So if there was a way to post pics to the blog comments, I'd send you one that I took after you crossed the road and got back on the trail. It was great to see you the past two days - very much enjoyed myself. And I know my grandparents enjoyed meeting you as well. Just wanted to leave you a little thought that struck me funny as I was getting back on I-81. There was a sign with a hitch-hiker's thumbs up with a big red circle and slash through it. Gosh! I didnt know we were breaking the LAW!!! :-) We'll miss you at camp this summer. Take care of yourself. ME

Anonymous said...

I'm running late for work, so just a quick note this time, Gord. I loved the picture of you on the Knob, cliche or not, and I can't believe you saw a bear! Very glad you didn't see it too close, though. Very odd, because at a callback I had yesterday the auditioner was telling the group about when he and his girlfriend hit a bear with a car while driving into town from a campsite in upstate NY. Wild. On a non-outdoorsy note, I rented Stranger Than Fiction the other day, and I loved it! I totally see what you were talking about with regard to how it leaves you feeling. Anyway, it made me wish you were here to dicuss it with.
I love you a lot! Be safe!
Sarah

Anonymous said...

Hi Gordon, Great to hear about your travels and purposes for them. I met your mother 5/12/07 at Celiac Support meeting at CMC in Charlotte, NC where she told us about you and gave us informative info about how she dehydrates your GF food so you can keep going on the trail. My husband has Celiac and I'm always looking for good tips on how to "fill him up" with good GF food and snacks. Best wishes to you and I will continue to follow your progress along with sending a check to Celiac Disease Center at Columbia University-New York to help with the research and patient education. God bless you.

Anonymous said...

I have enjoyed reading about your adventures. I am very proud of you! Take good care and watch where you place your feet.
I'm already looking forward to sitting down with you and your folks and talking about your experiences.
Best Wishes, Richard

Anonymous said...

good morning gmj...hope you are having a great day. this is glenn scott at wsjs radio. i just finished doing you and the law on the radio with your dad and he told me and everybody listening about your little walk along the app. trail. it's a great story and i hope you raise alot of money. i will continue to mention your progress on wsjs. talk to you later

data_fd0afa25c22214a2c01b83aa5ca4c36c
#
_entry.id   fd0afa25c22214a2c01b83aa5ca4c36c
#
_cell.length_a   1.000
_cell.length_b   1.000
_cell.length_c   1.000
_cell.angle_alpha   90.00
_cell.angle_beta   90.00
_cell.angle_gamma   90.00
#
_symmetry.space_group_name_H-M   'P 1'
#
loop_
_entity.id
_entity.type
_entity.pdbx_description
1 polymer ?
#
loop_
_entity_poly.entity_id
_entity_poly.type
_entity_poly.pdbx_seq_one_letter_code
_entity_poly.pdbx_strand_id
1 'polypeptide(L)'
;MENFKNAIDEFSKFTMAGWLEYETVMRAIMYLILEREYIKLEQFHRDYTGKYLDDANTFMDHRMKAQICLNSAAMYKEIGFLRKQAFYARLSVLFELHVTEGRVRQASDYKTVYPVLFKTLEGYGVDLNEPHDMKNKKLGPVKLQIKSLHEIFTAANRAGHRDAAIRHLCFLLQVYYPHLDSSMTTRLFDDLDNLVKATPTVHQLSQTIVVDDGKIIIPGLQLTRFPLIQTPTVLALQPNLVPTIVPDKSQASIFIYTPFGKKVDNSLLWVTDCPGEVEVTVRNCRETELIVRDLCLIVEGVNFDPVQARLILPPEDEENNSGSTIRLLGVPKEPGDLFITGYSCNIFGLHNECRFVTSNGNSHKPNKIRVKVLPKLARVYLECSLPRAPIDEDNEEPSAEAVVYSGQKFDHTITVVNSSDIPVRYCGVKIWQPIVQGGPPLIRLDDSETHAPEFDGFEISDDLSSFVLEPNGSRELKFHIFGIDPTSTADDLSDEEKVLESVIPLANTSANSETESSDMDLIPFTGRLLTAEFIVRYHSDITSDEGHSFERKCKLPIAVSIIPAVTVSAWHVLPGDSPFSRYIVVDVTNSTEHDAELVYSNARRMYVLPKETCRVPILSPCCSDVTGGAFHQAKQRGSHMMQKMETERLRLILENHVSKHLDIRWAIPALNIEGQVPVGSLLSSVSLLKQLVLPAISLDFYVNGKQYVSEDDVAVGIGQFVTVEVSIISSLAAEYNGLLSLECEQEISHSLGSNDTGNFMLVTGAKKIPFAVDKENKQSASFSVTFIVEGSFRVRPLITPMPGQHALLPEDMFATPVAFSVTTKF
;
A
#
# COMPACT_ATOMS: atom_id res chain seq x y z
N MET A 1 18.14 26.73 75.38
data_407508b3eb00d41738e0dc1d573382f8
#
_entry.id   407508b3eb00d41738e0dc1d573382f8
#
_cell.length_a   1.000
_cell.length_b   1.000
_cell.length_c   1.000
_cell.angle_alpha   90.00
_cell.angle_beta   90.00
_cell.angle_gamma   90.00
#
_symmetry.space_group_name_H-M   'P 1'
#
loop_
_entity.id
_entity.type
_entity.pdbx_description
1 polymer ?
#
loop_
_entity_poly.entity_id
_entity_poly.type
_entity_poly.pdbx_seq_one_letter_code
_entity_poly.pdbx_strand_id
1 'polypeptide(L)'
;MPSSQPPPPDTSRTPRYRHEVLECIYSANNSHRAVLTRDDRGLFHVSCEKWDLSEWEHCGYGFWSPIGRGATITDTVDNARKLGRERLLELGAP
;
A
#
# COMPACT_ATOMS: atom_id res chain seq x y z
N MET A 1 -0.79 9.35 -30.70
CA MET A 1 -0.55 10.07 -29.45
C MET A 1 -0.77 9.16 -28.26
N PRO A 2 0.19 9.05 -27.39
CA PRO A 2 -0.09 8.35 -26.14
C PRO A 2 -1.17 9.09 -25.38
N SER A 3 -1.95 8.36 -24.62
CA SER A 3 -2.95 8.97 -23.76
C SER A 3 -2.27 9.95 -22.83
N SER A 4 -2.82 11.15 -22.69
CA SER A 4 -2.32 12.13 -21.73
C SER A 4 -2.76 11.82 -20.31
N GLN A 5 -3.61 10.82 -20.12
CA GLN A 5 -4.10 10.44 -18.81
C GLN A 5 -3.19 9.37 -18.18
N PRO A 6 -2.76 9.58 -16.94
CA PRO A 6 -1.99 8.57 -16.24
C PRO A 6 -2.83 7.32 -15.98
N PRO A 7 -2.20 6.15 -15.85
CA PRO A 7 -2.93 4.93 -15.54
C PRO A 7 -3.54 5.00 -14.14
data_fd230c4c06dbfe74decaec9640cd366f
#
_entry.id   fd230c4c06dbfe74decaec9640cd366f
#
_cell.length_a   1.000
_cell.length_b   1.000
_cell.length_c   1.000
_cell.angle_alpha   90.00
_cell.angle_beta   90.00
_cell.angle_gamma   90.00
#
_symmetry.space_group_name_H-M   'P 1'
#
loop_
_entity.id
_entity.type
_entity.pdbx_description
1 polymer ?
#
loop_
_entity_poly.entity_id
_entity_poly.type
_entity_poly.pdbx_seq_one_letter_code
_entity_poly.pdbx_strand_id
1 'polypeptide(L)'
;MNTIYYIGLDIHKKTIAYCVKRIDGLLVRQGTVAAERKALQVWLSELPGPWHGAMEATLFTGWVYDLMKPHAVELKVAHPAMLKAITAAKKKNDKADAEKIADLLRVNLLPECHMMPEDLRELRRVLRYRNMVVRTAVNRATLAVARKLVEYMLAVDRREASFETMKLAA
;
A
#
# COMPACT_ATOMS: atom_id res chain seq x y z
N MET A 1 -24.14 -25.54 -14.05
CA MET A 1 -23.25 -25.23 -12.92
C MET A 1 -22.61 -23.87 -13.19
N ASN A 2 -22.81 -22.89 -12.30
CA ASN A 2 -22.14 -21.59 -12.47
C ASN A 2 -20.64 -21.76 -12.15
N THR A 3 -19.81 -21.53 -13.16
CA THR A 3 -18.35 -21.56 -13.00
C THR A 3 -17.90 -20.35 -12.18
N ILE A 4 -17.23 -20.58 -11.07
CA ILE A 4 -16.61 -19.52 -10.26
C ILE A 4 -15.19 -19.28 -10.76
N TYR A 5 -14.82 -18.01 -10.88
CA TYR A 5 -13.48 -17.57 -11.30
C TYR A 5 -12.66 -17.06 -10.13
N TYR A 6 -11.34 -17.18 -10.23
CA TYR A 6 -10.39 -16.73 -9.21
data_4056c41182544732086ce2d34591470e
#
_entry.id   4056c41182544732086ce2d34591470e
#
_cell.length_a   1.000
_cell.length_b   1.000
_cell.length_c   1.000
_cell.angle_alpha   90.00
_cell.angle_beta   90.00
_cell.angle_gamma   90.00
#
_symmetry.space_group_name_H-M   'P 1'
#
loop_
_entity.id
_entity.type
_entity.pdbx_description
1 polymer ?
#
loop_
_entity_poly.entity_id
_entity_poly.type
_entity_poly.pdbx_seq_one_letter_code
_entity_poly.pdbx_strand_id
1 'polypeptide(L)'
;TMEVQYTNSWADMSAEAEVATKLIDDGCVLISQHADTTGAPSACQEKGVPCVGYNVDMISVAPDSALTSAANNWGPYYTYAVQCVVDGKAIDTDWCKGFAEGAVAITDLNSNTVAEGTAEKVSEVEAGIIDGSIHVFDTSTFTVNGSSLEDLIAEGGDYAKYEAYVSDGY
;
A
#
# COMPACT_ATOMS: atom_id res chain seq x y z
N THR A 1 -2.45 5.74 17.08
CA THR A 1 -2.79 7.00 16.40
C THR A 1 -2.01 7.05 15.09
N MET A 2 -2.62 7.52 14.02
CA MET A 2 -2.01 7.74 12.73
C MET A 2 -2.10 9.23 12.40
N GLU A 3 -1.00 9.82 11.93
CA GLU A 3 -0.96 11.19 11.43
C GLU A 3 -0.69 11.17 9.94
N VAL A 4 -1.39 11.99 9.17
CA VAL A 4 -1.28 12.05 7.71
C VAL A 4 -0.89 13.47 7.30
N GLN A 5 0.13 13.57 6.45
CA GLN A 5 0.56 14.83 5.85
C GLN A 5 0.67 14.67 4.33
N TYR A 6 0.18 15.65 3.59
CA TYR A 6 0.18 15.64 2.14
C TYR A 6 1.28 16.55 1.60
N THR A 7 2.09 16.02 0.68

Anonymous said...

Gord,
It sounds like things are going well for ya up there. I can't believe that there is a restaurant that delivers to a shelter. How cool! What a welcome surprise :) I was driving home yesterday listenting to 106.5 and they announced that the Smashing Pumpkins are reuniting this summer for a series of 16 shows. I immediately thought of you and decided to check up on your progress. I don't know if you will be back here by then, but 8 of them will be in Asheville at The Orange Peel; the other 8 will be on the West coast in San Something (Diego or Francisco). Stay safe :) Happy trails to you...
Love,
Mare

Anonymous said...

Hi, Gord - All goes well here at home. The hum of the dehydrator is my constant companion, but I am enjoying finding new recipes for your dining delight. The most recent one is a pizza casserole which came from Ginger Owens, a member of the local Gluten Intolerance Group. Dad and I really enjoyed it, and I hope it rehydrates well to treat your tastebuds. Take care of your Achilles tendon and the rest of you. Love, MOM

Anonymous said...

Hey Gordon!
Dave

Anonymous said...

Hey Gordon,
This is really random, but I was talking to Mary Barnardt a few weeks ago who said you were doing the AT. I remember you from Reynolds and just moved to PA and am not far from the trail here. So if it work out and you're coming through Pinnacle/ Hamburg PA, I'll take you out to dinner or something. Keep it up!
~Natalie Sevin (gess82@yahoo.com)